A Navy ship ran aground off the coast of Okinawa, Japan, on Thursday, according to officials who said no one was injured.
The Military Sealift Command ship, Sgt. Matej Kocak, was led by a civilian crew when it hit ground around 11:30 a.m. Okinawa time, according to the Navy Times.
The newspaper said the container ship, at 821 feet, is the size of an amphibious assault vessel.
The Seventh Fleet reported that there were 67 members of the U.S. Army on board, 26 Marines, along with the 38-member civilian crew.
"The U.S. Navy is working closely with Japanese authorities to assess the situation and determine the best course of action to refloat the vessel," read a statement from the Navy
. "Tugs are on scene stabilizing the vessel and assessing the situation . . . No leaks from the hull have been found and no damage to the surrounding area has been reported."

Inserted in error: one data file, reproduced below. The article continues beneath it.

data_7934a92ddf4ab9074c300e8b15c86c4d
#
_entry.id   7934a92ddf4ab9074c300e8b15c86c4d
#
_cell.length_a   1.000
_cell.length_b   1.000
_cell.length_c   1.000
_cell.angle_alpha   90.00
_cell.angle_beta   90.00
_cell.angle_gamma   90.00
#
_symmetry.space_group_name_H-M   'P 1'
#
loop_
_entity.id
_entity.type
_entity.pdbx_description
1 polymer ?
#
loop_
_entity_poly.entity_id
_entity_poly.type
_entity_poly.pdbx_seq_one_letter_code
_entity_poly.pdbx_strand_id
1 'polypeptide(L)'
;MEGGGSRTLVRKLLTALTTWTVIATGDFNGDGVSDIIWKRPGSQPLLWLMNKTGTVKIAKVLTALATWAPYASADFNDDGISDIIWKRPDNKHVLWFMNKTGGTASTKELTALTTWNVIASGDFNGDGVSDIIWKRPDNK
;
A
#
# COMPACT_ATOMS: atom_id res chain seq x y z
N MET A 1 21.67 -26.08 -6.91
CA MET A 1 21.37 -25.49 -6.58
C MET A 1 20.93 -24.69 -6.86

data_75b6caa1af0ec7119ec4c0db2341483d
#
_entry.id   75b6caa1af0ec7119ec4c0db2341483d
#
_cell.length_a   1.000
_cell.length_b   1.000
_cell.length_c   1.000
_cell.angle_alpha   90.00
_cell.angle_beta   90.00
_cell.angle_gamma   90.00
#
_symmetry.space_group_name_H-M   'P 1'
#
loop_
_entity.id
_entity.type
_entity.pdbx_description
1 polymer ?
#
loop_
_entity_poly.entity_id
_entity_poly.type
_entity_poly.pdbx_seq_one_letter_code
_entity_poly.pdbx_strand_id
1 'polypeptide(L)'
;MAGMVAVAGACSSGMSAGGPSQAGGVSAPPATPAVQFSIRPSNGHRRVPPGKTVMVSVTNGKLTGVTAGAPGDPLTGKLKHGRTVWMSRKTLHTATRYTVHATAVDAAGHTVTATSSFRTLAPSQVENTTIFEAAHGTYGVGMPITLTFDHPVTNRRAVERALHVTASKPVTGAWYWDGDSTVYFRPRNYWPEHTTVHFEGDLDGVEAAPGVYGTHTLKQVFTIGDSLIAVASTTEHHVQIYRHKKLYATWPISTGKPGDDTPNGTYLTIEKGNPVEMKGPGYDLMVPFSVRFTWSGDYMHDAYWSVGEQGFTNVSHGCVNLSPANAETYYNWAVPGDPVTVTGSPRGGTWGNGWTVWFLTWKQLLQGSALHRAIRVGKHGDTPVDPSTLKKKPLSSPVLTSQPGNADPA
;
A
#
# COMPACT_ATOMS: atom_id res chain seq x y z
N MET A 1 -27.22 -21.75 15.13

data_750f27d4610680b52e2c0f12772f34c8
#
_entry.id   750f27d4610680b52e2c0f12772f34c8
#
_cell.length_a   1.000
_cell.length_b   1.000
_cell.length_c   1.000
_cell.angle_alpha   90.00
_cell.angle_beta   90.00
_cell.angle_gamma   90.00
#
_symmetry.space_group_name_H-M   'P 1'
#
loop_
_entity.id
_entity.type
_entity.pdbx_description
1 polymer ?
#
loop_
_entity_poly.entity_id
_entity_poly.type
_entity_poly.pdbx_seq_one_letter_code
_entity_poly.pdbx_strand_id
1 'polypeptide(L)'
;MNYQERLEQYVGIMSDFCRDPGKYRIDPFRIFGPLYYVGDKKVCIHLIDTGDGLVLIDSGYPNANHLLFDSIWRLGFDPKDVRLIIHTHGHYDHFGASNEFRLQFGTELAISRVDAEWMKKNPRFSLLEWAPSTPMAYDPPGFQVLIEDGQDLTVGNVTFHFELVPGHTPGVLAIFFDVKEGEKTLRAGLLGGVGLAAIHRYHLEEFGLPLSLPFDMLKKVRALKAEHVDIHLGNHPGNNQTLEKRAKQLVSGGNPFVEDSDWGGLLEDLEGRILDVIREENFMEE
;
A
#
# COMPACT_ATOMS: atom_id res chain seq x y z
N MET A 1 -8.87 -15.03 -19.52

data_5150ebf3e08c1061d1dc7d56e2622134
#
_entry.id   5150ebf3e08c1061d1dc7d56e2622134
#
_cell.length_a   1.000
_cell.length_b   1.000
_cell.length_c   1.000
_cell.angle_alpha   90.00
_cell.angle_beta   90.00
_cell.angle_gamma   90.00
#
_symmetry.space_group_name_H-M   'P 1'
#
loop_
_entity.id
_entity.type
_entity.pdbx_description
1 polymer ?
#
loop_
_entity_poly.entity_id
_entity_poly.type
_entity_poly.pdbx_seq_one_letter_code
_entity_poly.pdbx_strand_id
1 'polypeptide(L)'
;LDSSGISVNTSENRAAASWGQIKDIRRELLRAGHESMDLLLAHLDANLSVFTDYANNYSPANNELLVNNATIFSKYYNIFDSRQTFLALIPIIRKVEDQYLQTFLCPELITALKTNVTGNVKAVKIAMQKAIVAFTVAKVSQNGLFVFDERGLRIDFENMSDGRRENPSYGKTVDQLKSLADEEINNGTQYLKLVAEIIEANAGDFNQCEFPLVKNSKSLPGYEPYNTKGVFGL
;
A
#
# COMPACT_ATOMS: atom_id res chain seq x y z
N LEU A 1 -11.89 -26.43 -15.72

Stars and Stripes reported that the Military Sealift Command
runs the Navy's logistics arm, providing fuel, ammunition, and underway replenishment to vessels at sea. Its more than 100 noncombat ships service the defense department in specialized missions.
In 2013, a Navy warship ran aground on a coral reef in the Philippines, CNN reported
. The bow of that ship was removed two months later and the ship, a minesweeper, was ultimately decommissioned.
"Preparing the ship for this sectioning has been extremely challenging," Capt. Mark Matthews, supervisor of the salvage operation, said in a U.S. Navy 7th Fleet blog post at the time, according to CNN. "We have had to painstakingly clear about a two-foot path inside the ship, removing everything that is in our way. Once the path is clear, the hull cutting is done manually by Navy divers and salvage contractors using chainsaws and reciprocating saws, and some of this cutting is underwater using hydraulically driven tools."
About 900 tons of the warship remains on Tubbataha Reef.
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